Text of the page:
Politics

More tech money pours into Zuckerberg-backed California tax measure

Dustin Moskovitz, Irwin Jacobs and Jeff Lawson just put hundreds of thousands of dollars into Proposition 15.

Co-founder Dustin Moskovitz

Facebook and Asana co-founder Dustin Moskovitz and his wife Cari Tuna are among the new tech backers of Proposition 15 in California.

Photo: Asana

Facebook co-founder Dustin Moskovitz, Qualcomm co-founder Irwin Jacobs and Twilio CEO Jeff Lawson are joining the ranks of tech leaders throwing their support behind Proposition 15, a California ballot initiative that would raise as much as $12 billion for local schools and communities by hiking some commercial property taxes.

Until recently, Mark Zuckerberg and his wife, Priscilla Chan, were lonely voices in this fight, flooding the Yes on 15 campaign with more than $10 million in support. Despite activists' concerted efforts to get more of Silicon Valley's business leaders to support the measure, even the industry's most socially conscious CEOs were staying silent.

That is, until this week, when Salesforce CEO Marc Benioff announced he was backing the measure with $400,000 in funding. "We're supporting CA Prop 15 [...] because it's an important step in addressing the resource deficits that both our public schools & local governments face," Benioff tweeted.

That announcement broke the dam, leading to a wave of new contributions from the tech sector. According to newly filed contribution records to the Yes on 15 campaign, Moskovitz and his wife, Cari Tuna, donated $250,000 to the measure. Lawson and his wife Erica gave $100,000. Jacobs and his wife Joan contributed $250,000. And the Silicon Valley Community Foundation, which has raised gobs of money in the past from tech billionaires including WhatsApp co-founders Jan Koum and Brian Acton, shelled out $100,000. Moskovitz, Jacobs and Lawson are also all prominent Democratic donors.

"Support for Proposition 15 keeps rolling in because this crisis has further exposed the structural inequities baked into our current system, and tech and business leaders recognize that Proposition 15 will result in an equitable reinvestment in our schools, local communities, and small businesses," Gina Dalma, executive vice president at the Silicon Valley Community Foundation, said in a statement.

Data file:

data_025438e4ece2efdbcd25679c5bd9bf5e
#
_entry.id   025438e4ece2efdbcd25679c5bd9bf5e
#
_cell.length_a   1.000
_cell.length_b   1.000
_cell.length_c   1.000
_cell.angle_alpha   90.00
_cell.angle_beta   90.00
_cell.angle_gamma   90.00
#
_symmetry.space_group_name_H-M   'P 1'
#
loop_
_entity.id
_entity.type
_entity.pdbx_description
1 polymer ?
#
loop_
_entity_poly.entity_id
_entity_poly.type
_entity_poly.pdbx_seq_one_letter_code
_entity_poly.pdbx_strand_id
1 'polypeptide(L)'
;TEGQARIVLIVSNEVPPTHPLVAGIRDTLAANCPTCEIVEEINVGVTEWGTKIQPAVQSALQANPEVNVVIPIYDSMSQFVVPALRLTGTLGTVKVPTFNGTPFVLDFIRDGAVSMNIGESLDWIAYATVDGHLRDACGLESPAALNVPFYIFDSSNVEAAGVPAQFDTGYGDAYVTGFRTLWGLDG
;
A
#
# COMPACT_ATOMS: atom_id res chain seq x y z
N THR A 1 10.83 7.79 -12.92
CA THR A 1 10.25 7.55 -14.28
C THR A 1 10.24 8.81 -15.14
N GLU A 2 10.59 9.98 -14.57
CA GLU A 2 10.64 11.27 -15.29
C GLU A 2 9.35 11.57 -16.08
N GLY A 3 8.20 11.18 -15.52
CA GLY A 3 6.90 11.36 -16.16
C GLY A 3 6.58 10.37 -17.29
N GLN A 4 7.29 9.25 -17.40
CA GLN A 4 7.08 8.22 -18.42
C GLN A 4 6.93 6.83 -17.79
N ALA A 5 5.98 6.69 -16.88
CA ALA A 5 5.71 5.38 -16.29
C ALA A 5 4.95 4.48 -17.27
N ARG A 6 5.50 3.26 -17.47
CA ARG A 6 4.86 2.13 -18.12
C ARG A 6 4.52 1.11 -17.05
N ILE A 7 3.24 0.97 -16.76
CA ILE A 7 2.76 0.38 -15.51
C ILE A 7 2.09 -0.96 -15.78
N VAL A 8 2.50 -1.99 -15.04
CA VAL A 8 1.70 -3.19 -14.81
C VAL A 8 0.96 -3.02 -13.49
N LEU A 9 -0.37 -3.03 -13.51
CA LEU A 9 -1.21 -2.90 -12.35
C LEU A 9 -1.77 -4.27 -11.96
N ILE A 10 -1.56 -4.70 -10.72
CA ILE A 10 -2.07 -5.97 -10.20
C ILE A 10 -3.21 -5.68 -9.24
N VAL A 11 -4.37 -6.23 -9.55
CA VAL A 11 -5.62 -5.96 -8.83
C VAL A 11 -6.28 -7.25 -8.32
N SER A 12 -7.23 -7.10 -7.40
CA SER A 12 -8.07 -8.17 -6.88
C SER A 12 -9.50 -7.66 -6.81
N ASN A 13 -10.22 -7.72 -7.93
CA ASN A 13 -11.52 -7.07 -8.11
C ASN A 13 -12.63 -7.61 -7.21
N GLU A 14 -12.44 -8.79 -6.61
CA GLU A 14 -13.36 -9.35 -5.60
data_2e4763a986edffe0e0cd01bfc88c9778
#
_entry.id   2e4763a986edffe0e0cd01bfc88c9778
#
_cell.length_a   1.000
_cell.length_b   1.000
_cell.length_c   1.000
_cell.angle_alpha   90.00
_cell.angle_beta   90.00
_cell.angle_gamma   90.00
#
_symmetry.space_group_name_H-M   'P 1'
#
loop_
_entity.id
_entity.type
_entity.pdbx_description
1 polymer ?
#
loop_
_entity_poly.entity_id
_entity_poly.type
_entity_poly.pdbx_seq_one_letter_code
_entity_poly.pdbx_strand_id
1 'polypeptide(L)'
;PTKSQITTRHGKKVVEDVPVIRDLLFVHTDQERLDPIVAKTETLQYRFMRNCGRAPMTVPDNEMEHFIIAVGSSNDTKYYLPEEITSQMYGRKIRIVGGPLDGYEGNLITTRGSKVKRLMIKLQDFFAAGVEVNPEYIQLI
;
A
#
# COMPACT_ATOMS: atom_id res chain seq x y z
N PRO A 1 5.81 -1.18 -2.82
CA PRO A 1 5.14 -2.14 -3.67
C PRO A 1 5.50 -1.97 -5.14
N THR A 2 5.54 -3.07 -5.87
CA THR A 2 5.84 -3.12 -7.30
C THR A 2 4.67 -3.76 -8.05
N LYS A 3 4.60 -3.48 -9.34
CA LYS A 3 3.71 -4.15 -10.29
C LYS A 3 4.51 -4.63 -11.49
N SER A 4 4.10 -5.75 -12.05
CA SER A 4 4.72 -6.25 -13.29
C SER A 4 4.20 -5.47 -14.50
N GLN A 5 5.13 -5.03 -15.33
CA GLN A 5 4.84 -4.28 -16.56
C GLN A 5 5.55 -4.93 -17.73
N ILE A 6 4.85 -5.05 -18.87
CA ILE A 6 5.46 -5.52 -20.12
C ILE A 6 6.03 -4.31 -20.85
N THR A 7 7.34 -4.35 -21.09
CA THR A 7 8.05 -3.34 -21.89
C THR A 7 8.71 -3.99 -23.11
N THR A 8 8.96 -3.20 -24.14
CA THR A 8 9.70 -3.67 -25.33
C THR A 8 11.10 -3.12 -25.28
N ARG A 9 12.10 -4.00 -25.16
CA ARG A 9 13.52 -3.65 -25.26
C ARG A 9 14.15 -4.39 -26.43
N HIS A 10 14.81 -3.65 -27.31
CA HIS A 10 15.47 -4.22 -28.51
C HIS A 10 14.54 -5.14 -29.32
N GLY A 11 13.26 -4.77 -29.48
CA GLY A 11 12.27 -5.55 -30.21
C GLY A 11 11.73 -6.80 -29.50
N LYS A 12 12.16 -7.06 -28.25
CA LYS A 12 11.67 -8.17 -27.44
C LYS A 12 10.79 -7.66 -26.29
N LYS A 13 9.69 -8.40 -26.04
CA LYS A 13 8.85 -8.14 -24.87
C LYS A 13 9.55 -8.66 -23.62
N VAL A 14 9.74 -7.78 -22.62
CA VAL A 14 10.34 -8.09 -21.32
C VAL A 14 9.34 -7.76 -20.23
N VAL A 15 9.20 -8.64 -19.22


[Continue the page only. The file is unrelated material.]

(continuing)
Proposition 15 will carve large commercial landowners out of California's Proposition 13, which allows property owners to pay taxes on the price of their property when it was purchased, not its current market value. Prop 13 has allowed commercial landowners in California to skirt the higher taxes that younger companies, many of them in the tech sector, currently pay. Proposition 15 would change that, and it has been endorsed by California Sen. Kamala Harris, a flurry of education and labor groups, and most mayors in the state. The opposition, meanwhile, includes a slew of business groups including the California Chamber of Commerce, as well as agricultural organizations, who argue that even though farmland is exempt from the measure, Proposition 15 would lead to tax hikes on "fixtures and improvements" to farmland.

Since Proposition 15 was introduced, a nonprofit group called TechEquity has also been actively seeking out tech sector endorsements for the measure. Catherine Bracy, executive director of TechEquity, was encouraged by the new show of support. "It's very heartening to see tech step up to support what is the most critically important policy to help California recover from the recession," Bracy told Protocol. "We hope this is an indicator that tech leaders realize the importance of addressing structural issues to bring about a twenty-first century economy that works for everyone."

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